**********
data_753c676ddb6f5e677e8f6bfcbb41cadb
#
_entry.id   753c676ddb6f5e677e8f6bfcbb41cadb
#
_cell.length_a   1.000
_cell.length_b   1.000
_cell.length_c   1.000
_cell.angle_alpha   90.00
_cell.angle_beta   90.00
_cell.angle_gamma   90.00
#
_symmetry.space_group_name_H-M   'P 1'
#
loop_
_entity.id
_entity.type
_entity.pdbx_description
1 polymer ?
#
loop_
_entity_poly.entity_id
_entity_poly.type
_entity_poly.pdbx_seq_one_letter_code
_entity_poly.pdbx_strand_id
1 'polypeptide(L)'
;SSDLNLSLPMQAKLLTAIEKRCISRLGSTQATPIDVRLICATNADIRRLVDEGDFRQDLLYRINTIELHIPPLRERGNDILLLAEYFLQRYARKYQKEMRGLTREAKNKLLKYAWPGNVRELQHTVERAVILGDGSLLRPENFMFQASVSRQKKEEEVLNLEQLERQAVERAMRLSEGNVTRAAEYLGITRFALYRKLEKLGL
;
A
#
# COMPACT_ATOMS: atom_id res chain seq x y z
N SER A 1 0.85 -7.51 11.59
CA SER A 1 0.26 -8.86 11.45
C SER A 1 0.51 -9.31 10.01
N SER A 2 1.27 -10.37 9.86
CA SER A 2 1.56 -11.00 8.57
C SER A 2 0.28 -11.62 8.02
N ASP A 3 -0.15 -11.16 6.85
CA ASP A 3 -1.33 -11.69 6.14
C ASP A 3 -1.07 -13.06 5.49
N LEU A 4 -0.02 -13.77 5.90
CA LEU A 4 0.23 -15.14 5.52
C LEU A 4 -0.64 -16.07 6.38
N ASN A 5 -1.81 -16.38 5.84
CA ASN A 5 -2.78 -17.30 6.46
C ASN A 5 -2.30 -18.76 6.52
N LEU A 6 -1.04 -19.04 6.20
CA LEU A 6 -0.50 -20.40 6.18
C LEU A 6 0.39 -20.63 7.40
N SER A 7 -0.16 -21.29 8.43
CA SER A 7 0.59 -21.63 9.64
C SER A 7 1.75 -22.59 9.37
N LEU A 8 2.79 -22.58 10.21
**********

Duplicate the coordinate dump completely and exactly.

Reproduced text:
data_753c676ddb6f5e677e8f6bfcbb41cadb
#
_entry.id   753c676ddb6f5e677e8f6bfcbb41cadb
#
_cell.length_a   1.000
_cell.length_b   1.000
_cell.length_c   1.000
_cell.angle_alpha   90.00
_cell.angle_beta   90.00
_cell.angle_gamma   90.00
#
_symmetry.space_group_name_H-M   'P 1'
#
loop_
_entity.id
_entity.type
_entity.pdbx_description
1 polymer ?
#
loop_
_entity_poly.entity_id
_entity_poly.type
_entity_poly.pdbx_seq_one_letter_code
_entity_poly.pdbx_strand_id
1 'polypeptide(L)'
;SSDLNLSLPMQAKLLTAIEKRCISRLGSTQATPIDVRLICATNADIRRLVDEGDFRQDLLYRINTIELHIPPLRERGNDILLLAEYFLQRYARKYQKEMRGLTREAKNKLLKYAWPGNVRELQHTVERAVILGDGSLLRPENFMFQASVSRQKKEEEVLNLEQLERQAVERAMRLSEGNVTRAAEYLGITRFALYRKLEKLGL
;
A
#
# COMPACT_ATOMS: atom_id res chain seq x y z
N SER A 1 0.85 -7.51 11.59
CA SER A 1 0.26 -8.86 11.45
C SER A 1 0.51 -9.31 10.01
N SER A 2 1.27 -10.37 9.86
CA SER A 2 1.56 -11.00 8.57
C SER A 2 0.28 -11.62 8.02
N ASP A 3 -0.15 -11.16 6.85
CA ASP A 3 -1.33 -11.69 6.14
C ASP A 3 -1.07 -13.06 5.49
N LEU A 4 -0.02 -13.77 5.90
CA LEU A 4 0.23 -15.14 5.52
C LEU A 4 -0.64 -16.07 6.38
N ASN A 5 -1.81 -16.38 5.84
CA ASN A 5 -2.78 -17.30 6.46
C ASN A 5 -2.30 -18.76 6.52
N LEU A 6 -1.04 -19.04 6.20
CA LEU A 6 -0.50 -20.40 6.18
C LEU A 6 0.39 -20.63 7.40
N SER A 7 -0.16 -21.29 8.43
CA SER A 7 0.59 -21.63 9.64
C SER A 7 1.75 -22.59 9.37
N LEU A 8 2.79 -22.58 10.21